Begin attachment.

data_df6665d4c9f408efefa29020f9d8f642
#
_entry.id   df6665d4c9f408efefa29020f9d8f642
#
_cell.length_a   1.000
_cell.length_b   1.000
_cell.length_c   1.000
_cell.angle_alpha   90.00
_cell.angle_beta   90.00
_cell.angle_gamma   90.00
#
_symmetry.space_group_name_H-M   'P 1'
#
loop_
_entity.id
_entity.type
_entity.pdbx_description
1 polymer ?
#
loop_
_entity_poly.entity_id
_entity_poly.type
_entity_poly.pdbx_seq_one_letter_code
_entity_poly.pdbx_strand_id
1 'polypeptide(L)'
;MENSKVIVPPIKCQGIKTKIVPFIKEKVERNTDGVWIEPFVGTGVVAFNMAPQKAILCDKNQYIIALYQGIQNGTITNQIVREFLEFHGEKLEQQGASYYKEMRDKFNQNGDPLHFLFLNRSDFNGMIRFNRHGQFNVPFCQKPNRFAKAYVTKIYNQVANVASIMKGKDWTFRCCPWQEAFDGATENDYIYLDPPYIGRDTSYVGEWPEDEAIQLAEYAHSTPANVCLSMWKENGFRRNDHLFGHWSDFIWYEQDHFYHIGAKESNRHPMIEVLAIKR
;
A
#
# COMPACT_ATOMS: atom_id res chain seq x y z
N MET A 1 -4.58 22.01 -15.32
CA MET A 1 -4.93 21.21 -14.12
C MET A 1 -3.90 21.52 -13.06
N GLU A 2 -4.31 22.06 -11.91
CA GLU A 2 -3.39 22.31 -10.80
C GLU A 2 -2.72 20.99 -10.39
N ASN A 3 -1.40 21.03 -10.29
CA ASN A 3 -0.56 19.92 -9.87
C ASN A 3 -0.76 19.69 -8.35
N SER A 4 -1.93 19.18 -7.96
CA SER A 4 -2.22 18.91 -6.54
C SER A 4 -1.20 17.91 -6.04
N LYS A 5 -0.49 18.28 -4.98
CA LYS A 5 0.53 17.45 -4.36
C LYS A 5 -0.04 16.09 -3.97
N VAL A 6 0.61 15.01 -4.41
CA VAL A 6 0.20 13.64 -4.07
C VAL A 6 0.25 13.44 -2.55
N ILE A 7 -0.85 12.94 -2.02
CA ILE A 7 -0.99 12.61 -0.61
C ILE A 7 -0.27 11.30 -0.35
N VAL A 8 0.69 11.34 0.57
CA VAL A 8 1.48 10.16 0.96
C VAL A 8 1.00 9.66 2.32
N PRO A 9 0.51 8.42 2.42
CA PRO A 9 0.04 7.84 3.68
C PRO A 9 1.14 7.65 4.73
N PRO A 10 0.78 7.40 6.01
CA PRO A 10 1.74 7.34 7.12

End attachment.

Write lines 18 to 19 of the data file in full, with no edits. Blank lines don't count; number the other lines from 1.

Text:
1 polymer ?
#